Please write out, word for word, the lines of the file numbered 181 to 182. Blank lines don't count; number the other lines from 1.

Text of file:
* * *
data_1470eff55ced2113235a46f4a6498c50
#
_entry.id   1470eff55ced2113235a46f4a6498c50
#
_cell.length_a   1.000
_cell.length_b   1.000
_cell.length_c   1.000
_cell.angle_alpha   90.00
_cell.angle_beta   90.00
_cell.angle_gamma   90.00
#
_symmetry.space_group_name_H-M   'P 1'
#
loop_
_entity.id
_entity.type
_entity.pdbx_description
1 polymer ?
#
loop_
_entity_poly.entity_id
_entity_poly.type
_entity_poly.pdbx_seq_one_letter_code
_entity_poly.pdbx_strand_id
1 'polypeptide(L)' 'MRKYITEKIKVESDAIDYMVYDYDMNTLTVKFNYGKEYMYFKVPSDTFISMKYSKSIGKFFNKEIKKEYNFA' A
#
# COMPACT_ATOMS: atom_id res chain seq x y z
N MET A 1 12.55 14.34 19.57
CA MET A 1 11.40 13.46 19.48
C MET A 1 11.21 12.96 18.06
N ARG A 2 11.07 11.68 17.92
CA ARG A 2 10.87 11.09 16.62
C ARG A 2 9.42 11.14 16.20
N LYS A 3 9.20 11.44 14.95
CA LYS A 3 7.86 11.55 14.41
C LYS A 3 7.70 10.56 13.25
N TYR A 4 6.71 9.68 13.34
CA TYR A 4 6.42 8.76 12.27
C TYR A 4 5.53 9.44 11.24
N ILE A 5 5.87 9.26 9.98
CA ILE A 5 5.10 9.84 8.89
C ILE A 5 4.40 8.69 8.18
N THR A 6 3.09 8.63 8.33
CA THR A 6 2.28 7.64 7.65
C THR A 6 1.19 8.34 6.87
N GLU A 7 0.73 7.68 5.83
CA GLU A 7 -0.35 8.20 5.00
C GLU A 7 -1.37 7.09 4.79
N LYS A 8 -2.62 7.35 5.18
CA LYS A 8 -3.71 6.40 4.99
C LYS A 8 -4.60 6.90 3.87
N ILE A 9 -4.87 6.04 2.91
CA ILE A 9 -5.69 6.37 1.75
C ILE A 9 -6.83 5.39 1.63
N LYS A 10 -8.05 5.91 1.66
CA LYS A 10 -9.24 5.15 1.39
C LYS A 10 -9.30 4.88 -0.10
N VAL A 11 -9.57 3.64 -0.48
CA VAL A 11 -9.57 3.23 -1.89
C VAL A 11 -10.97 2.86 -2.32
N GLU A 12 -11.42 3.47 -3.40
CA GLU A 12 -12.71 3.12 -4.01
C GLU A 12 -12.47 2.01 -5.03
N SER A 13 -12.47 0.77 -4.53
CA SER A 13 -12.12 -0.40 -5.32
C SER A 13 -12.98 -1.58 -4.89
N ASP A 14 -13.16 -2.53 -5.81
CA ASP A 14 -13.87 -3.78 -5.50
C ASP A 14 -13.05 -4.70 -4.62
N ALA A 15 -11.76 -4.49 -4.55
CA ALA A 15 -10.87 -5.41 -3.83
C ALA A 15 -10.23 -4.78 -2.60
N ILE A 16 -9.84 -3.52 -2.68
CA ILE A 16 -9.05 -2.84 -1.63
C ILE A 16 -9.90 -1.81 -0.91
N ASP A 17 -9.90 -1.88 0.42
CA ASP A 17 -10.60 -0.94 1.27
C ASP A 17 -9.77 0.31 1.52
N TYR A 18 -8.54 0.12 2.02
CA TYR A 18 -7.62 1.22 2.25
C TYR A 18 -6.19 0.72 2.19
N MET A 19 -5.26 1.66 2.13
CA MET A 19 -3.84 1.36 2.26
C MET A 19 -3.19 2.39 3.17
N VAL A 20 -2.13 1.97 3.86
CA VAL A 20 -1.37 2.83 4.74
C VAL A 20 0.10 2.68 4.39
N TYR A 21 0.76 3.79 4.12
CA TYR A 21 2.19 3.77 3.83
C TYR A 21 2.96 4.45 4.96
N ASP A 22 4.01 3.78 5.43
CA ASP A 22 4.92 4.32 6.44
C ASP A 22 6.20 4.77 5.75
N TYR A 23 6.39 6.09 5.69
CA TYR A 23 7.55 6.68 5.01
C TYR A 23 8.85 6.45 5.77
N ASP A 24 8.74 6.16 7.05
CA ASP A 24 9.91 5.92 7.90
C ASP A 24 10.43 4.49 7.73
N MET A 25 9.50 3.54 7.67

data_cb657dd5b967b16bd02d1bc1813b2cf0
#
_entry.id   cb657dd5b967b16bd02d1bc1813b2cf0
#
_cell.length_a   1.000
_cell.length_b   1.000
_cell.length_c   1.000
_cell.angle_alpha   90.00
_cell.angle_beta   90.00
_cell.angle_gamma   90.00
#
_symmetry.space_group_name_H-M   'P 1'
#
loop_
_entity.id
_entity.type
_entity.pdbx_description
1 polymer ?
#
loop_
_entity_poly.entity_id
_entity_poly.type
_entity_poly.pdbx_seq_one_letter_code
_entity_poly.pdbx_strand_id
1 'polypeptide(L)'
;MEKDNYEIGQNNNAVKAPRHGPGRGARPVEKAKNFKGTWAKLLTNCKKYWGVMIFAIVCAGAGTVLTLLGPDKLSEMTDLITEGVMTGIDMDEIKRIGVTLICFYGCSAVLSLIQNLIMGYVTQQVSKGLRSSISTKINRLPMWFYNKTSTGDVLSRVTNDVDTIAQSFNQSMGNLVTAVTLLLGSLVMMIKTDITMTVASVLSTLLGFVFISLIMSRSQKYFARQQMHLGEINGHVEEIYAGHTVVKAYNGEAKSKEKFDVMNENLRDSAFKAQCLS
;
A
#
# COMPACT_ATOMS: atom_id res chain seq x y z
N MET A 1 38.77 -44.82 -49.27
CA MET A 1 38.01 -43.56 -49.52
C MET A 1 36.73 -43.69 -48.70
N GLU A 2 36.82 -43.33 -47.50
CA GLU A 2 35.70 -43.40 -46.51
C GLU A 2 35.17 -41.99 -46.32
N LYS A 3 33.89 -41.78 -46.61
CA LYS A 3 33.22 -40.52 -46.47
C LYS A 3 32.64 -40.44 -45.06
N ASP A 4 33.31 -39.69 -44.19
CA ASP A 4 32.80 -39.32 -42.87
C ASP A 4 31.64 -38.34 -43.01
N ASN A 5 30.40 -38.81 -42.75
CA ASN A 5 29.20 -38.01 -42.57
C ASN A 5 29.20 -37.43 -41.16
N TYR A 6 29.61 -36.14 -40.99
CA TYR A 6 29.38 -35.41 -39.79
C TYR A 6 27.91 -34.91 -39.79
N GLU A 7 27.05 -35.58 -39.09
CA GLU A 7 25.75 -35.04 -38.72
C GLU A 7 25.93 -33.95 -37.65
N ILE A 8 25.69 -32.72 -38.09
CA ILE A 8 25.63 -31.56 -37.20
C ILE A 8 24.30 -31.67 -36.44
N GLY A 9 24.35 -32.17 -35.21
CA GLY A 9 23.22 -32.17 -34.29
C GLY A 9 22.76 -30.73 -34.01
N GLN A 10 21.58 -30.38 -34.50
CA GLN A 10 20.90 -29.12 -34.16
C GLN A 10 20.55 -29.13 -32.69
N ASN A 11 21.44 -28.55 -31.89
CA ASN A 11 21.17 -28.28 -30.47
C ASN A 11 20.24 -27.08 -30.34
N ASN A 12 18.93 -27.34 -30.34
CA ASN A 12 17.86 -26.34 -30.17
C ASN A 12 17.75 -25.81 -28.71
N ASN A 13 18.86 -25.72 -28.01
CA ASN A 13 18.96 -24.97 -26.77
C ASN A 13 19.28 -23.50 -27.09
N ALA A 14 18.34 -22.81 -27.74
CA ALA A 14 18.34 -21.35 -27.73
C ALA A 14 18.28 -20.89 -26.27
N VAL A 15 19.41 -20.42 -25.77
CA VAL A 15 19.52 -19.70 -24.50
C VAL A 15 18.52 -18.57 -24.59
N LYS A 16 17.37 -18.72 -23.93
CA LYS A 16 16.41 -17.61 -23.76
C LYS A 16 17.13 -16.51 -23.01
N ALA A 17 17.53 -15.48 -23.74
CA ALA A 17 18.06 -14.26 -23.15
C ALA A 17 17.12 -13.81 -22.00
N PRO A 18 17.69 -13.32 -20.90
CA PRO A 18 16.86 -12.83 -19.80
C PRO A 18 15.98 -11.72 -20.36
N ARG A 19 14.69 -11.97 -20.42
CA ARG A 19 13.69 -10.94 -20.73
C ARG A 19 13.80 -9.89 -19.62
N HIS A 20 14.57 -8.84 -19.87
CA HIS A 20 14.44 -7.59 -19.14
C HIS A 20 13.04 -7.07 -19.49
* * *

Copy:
C ALA A 17 17.12 -13.81 -22.00
N PRO A 18 17.69 -13.32 -20.90